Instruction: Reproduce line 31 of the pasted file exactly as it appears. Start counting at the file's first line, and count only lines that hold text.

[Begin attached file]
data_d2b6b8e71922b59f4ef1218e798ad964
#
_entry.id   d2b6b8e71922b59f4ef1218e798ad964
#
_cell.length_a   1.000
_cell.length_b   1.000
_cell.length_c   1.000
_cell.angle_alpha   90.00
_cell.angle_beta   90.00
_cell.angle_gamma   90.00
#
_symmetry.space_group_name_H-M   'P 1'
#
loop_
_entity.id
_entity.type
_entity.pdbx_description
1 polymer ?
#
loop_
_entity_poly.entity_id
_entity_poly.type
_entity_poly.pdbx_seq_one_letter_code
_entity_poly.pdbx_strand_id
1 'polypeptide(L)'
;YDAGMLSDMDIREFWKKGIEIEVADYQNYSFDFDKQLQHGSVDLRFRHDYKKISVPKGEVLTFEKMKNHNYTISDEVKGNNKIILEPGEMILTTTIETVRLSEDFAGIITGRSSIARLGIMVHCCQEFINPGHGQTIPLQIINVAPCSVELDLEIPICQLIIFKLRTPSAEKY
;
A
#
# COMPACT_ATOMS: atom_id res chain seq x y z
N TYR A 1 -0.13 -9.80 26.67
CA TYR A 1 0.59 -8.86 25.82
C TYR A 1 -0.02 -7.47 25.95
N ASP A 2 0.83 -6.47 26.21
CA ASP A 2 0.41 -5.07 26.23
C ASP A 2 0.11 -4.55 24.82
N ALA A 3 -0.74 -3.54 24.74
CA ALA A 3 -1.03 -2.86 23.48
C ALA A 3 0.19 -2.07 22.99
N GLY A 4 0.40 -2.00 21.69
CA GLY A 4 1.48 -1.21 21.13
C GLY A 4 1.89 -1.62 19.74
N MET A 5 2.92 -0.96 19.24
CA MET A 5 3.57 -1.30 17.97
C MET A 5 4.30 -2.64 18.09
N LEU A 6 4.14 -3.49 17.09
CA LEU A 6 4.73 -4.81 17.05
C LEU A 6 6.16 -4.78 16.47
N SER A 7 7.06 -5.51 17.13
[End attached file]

N TYR A 1 -0.13 -9.80 26.67